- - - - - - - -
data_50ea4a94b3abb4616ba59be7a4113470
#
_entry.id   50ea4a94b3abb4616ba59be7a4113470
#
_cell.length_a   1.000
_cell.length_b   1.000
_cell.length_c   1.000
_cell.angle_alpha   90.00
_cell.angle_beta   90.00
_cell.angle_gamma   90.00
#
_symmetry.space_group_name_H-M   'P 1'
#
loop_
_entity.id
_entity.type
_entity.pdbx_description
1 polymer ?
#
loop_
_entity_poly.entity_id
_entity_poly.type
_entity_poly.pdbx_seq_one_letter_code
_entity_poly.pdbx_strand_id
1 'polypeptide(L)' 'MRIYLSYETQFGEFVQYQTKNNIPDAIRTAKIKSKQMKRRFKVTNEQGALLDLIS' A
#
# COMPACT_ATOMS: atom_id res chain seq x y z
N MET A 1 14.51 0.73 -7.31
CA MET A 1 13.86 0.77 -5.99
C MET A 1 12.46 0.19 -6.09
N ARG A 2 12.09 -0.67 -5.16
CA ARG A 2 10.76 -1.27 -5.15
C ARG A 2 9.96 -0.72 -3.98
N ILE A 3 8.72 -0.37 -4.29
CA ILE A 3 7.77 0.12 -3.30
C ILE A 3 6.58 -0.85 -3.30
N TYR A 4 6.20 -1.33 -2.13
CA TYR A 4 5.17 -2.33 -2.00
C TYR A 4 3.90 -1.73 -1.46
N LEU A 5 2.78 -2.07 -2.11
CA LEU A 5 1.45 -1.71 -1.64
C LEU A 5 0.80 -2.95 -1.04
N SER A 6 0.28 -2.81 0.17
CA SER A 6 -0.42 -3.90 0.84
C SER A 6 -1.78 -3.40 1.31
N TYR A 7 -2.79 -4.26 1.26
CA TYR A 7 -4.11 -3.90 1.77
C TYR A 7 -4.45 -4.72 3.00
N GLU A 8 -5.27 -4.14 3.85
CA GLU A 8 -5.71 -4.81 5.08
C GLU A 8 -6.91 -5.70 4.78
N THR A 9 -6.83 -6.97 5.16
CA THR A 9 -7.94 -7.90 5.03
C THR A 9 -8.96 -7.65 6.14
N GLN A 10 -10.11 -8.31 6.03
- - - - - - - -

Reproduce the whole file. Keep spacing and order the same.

data_50ea4a94b3abb4616ba59be7a4113470
#
_entry.id   50ea4a94b3abb4616ba59be7a4113470
#
_cell.length_a   1.000
_cell.length_b   1.000
_cell.length_c   1.000
_cell.angle_alpha   90.00
_cell.angle_beta   90.00
_cell.angle_gamma   90.00
#
_symmetry.space_group_name_H-M   'P 1'
#
loop_
_entity.id
_entity.type
_entity.pdbx_description
1 polymer ?
#
loop_
_entity_poly.entity_id
_entity_poly.type
_entity_poly.pdbx_seq_one_letter_code
_entity_poly.pdbx_strand_id
1 'polypeptide(L)' 'MRIYLSYETQFGEFVQYQTKNNIPDAIRTAKIKSKQMKRRFKVTNEQGALLDLIS' A
#
# COMPACT_ATOMS: atom_id res chain seq x y z
N MET A 1 14.51 0.73 -7.31
CA MET A 1 13.86 0.77 -5.99
C MET A 1 12.46 0.19 -6.09
N ARG A 2 12.09 -0.67 -5.16
CA ARG A 2 10.76 -1.27 -5.15
C ARG A 2 9.96 -0.72 -3.98
N ILE A 3 8.72 -0.37 -4.29
CA ILE A 3 7.77 0.12 -3.30
C ILE A 3 6.58 -0.85 -3.30
N TYR A 4 6.20 -1.33 -2.13
CA TYR A 4 5.17 -2.33 -2.00
C TYR A 4 3.90 -1.73 -1.46
N LEU A 5 2.78 -2.07 -2.11
CA LEU A 5 1.45 -1.71 -1.64
C LEU A 5 0.80 -2.95 -1.04
N SER A 6 0.28 -2.81 0.17
CA SER A 6 -0.42 -3.90 0.84
C SER A 6 -1.78 -3.40 1.31
N TYR A 7 -2.79 -4.26 1.26
CA TYR A 7 -4.11 -3.90 1.77
C TYR A 7 -4.45 -4.72 3.00
N GLU A 8 -5.27 -4.14 3.85
CA GLU A 8 -5.71 -4.81 5.08
C GLU A 8 -6.91 -5.70 4.78
N THR A 9 -6.83 -6.97 5.16
CA THR A 9 -7.94 -7.90 5.03
C THR A 9 -8.96 -7.65 6.14
N GLN A 10 -10.11 -8.31 6.03